20 Fig 19.11 General Pathway for Amino Acid Catabolism 21 Digestion of Proteins The end result of protein digestion is the hydrolysis of all peptide bonds to produce free amino acids. 22 19.3 Catabolism of Amino Acids
Fate of Dietary amino acids Mixtures of released aa are distributed to peripheral tissue for biosynthetic use or to the liver for catabolism. Recall: Amino acids in the diet come from ingested proteins [meat, etc]. Degradation begins in the stomach with proteolytic enzymatic hydrolysis by peptidase enzymes (Table 19.5). The primary proteolytic enzyme in the stomach is Pepsin. Pepsin cleaves peptide bonds on amino side of Phe, Tyr, Trp. The partially degraded peptides then proceed to the intestine, where several peptidases (including trypsin, chymotrypsin, aminopeptidase, and carboxypeptidase) are active. Note: many of these enzymes exist as inactive forms, aka Zymogens that require cleavage for full activation.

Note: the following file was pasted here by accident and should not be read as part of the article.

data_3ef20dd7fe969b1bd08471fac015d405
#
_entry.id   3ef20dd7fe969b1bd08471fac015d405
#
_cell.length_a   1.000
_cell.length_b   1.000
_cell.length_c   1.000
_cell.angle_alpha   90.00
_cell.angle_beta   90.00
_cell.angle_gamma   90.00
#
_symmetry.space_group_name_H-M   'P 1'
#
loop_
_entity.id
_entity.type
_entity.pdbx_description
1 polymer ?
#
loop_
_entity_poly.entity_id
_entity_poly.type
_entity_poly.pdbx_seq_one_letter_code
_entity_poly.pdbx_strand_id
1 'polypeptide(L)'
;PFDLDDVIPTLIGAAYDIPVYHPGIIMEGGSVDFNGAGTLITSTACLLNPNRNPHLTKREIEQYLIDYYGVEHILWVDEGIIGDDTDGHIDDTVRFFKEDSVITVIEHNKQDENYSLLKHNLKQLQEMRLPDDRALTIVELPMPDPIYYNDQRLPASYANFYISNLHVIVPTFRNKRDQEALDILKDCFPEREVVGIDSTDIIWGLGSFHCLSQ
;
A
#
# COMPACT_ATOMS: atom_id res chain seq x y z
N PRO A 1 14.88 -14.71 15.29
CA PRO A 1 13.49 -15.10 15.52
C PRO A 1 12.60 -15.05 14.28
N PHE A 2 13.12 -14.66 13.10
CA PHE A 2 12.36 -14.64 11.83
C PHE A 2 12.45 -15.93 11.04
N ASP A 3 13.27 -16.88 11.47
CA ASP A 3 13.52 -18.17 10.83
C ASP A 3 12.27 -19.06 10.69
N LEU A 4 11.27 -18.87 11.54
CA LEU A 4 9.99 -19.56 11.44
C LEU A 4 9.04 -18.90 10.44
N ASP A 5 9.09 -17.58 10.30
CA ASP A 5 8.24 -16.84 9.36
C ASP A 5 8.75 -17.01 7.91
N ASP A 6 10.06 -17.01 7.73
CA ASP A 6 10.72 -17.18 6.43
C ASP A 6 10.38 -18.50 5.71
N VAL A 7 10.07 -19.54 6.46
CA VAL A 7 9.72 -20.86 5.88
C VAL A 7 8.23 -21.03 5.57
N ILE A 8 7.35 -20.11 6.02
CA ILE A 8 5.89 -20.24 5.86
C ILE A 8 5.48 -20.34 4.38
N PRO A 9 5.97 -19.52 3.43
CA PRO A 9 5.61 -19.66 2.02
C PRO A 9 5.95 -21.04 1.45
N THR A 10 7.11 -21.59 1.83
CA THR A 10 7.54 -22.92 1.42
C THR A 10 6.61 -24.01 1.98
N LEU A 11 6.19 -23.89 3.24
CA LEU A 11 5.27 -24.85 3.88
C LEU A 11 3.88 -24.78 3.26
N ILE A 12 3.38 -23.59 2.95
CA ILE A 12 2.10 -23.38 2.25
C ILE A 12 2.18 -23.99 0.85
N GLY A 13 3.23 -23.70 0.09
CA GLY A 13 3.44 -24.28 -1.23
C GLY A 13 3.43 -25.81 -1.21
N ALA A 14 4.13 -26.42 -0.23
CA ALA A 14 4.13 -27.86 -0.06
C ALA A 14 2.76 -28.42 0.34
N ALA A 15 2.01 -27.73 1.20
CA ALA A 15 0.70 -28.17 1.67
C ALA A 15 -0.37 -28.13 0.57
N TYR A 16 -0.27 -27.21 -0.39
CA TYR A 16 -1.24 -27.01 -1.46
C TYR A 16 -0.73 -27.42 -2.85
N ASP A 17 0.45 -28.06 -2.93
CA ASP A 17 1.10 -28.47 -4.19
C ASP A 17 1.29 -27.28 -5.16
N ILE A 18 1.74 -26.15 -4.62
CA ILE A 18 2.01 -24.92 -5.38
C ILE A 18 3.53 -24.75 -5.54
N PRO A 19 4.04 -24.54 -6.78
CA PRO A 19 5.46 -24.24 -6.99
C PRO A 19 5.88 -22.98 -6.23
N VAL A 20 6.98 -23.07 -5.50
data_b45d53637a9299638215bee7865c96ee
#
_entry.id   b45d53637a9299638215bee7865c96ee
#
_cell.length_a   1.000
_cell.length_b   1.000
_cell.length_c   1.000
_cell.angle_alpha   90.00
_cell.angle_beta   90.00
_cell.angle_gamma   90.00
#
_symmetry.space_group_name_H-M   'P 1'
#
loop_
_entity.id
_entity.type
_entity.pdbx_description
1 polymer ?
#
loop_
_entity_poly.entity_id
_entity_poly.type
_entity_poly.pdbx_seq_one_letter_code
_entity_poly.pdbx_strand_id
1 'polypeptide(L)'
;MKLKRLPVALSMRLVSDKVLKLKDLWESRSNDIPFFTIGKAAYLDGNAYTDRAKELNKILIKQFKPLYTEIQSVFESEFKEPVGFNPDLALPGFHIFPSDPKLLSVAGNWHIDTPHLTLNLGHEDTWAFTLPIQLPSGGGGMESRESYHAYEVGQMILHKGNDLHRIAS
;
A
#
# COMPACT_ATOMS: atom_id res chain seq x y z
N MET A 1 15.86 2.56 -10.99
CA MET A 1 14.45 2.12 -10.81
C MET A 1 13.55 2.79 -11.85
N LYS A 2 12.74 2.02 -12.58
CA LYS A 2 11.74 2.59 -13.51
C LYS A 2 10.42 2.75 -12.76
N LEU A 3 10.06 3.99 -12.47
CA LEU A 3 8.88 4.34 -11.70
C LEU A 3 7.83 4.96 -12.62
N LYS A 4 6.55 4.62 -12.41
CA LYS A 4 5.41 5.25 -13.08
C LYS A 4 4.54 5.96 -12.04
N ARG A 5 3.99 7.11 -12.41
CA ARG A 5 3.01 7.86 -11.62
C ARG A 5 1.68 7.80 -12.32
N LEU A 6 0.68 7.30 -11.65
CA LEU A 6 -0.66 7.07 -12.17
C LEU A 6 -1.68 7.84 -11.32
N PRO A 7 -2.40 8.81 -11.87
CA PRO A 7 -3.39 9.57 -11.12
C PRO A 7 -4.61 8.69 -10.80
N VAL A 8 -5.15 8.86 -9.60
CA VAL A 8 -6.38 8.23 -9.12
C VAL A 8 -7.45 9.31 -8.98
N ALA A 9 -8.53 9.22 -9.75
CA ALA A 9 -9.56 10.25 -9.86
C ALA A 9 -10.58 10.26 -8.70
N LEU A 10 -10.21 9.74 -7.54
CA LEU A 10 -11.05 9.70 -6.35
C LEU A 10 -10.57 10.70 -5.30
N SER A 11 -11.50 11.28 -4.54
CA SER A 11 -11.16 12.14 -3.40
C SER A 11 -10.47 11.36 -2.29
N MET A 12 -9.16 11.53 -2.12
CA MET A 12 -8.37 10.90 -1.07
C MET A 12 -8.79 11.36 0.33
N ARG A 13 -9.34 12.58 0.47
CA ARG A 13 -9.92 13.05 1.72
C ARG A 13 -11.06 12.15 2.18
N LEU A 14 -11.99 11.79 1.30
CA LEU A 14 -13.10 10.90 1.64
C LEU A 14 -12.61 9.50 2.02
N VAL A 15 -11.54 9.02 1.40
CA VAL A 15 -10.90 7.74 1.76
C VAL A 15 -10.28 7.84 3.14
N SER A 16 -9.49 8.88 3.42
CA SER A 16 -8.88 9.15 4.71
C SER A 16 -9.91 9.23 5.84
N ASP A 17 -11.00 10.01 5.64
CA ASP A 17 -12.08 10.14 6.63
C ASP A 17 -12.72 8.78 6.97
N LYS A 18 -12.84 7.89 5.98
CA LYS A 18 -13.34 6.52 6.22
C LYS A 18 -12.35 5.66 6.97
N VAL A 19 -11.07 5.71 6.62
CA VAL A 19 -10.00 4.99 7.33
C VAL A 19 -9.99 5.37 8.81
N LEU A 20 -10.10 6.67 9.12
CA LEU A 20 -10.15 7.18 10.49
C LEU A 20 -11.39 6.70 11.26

23 24 19.3 Catabolism of Amino Acids
AA Deamination via Transamination Initial phase of aa catabolism (Figure 19.11) is the removal of amino group by a common process: transamination. The Transamination process transfers the amino group to an -keto acid (usually -ketoglutaric acid). -ketoglutaric acid + AA Glutamate + -keto acid Example: -ketoglutarate + Ala Glutamate + Pyruvate [Enz = Alanine Aminotransferase]. Note: The acceptor (a-KG) becomes a new amino acid; the donor becomes an -keto acid (See next slide). 25 Enzyme: Aminotransferase is used to remove amino groups from -amino acid and to pass it off to a keto acid (-ketoglutaric acid). 26 19.3 Catabolism of Amino Acids